About elisa freschi

My long-term program is to make "Indian Philosophy" part of "Philosophy". You can follow me also on my personal blog: elisafreschi.com, on Academia, on Amazon, etc.

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  1. Emma Irwin-Herzog on Jaon non-absolutism opens a rich vein of discovery which will yield remarkable insights for a long time to come. Much if not most of the creative thought in Indic philosophy arose between the established doctrines of the sects. Already in ancient times there were scholars who focussed on disputes between authorities, and on that way came to record memorable debates between them. The Upaniṣads then drew on these records for many if their best passages. The Mokṣadharma again makes frequent reference to these wandering scholars.

    Mahāvīra introduced non-absolutism or anenkanta-vāda into Jain thinking, responding to an existing dispute about the categories, whether time should be included as a sixth. That stance one can attribute to the mathematicians then taking an interest in astronomy, and proving their worth as calculators. For time is the basis for all the most sensitive measurements in astronomy.

    From there the trails lead out all over the world! The five categories with Motion and Rest as separate principles show up in the Physics attributed to Aristotle! And we then find him admiring Time as the most sensitive of measures, evidently in response to Plato’s famous lecture on the Good, which curiously approached the topic through astronomy.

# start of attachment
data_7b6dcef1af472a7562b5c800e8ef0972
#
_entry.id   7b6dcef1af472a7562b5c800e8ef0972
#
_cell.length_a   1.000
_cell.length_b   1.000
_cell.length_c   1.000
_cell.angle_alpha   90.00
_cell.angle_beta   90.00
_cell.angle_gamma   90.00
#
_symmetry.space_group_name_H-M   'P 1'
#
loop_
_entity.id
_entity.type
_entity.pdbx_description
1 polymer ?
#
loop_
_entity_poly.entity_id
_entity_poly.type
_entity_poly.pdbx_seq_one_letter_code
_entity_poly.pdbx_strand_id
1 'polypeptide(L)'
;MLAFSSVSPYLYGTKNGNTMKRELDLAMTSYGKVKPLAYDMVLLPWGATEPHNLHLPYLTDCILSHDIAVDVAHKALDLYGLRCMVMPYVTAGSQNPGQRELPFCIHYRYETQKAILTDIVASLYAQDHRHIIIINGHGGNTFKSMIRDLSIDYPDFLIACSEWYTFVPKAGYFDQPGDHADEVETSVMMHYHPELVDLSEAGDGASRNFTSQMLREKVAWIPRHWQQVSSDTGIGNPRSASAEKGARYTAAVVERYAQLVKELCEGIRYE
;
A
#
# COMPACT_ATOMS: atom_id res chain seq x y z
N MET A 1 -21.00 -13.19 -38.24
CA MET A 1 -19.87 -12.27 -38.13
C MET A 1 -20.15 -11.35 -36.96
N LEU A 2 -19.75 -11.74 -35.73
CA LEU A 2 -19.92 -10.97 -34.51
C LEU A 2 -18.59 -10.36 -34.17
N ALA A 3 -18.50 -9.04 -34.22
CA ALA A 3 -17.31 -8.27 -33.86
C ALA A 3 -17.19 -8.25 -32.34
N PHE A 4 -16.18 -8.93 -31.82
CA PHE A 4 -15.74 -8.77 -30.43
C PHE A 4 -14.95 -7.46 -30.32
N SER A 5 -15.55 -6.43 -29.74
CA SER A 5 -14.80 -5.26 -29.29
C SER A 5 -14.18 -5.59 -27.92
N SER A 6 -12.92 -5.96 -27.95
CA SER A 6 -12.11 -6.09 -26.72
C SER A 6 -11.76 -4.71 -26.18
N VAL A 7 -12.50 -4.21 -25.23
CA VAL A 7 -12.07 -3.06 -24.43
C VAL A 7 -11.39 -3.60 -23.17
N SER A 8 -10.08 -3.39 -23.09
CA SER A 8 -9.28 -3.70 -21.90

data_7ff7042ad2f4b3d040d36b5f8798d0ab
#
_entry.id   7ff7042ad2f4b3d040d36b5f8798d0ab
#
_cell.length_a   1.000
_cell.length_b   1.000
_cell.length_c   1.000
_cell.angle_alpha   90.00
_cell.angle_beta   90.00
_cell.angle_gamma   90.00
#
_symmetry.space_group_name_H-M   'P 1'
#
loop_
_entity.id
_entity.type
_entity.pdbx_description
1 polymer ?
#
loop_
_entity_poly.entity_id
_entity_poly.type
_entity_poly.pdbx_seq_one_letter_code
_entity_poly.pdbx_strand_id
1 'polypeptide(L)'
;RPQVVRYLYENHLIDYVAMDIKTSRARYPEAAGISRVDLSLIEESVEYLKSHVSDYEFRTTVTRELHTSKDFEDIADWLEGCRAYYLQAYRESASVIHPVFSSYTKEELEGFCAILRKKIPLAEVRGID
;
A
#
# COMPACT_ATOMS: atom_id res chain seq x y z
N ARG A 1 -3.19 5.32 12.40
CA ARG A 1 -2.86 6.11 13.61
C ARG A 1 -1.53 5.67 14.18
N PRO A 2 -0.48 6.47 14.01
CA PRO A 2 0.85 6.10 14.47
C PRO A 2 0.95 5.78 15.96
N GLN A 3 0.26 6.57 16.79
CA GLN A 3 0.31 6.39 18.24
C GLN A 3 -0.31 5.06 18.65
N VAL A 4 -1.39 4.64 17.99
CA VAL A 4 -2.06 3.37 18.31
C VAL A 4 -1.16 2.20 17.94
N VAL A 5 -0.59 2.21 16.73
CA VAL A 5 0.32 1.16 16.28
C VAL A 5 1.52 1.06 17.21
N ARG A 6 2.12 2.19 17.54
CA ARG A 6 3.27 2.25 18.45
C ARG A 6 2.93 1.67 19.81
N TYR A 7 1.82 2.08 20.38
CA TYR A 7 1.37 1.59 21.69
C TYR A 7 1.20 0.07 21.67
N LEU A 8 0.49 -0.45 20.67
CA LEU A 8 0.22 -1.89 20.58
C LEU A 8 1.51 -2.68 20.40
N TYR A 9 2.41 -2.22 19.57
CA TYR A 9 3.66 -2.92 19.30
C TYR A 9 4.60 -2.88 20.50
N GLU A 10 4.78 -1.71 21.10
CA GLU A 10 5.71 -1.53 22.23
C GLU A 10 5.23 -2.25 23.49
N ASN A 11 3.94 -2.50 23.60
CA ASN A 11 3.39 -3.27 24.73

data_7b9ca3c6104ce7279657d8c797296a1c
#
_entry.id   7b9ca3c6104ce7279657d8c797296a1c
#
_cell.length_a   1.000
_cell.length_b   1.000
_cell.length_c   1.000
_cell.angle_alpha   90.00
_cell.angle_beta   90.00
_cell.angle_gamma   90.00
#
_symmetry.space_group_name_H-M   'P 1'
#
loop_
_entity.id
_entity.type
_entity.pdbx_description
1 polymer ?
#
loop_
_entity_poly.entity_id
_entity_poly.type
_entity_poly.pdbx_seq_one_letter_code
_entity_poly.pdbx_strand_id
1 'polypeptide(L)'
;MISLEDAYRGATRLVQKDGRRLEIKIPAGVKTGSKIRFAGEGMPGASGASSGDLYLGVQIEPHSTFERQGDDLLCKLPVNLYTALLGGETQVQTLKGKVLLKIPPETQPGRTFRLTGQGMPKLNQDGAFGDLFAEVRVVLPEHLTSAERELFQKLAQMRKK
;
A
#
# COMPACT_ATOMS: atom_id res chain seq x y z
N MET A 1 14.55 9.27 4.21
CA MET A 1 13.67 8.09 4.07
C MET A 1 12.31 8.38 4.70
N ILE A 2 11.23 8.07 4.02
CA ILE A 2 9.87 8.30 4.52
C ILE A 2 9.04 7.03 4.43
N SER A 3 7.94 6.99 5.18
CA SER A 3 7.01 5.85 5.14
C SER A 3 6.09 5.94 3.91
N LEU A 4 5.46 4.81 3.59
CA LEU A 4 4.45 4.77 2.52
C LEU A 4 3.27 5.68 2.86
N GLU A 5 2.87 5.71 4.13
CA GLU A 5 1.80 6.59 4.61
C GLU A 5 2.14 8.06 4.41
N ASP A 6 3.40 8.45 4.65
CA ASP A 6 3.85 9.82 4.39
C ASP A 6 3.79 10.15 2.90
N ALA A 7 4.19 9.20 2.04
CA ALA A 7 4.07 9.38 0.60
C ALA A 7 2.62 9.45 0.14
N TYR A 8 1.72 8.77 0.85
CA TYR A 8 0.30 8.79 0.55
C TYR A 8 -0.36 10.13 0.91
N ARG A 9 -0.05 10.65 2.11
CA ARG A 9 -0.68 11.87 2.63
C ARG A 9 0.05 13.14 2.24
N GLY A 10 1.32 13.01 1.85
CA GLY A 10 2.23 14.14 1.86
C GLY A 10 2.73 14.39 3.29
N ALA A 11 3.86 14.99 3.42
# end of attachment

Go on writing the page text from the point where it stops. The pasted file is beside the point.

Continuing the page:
So the physics was in no way original to Aristotle, rather responding to Jain ideas off the caravan routes from India; and Plato was similarly moving with the new astronomy. Back in India, the Jain-Buddhist dialogue started between the founders, and then spead on time through Sāṁkhya to Yoga. And the impact in the Yogaśāstra Bhāshya can be traced right from Mahāvīra! One thread of commentary expounds the samyag-darsana, a,’vidion of rightiousness’ evenly poised between avoiding evil and persuit if the good, very much in the spirit of anenkanta-vāda. But here rethought already in relation to Manu, as an ethical principle, which is worth now raking very seriously. It’s just what Elon Musk now needs to get level again! Indulging gross risks of abuse in persuit of profit is no way good business – rather driven self-destruction.

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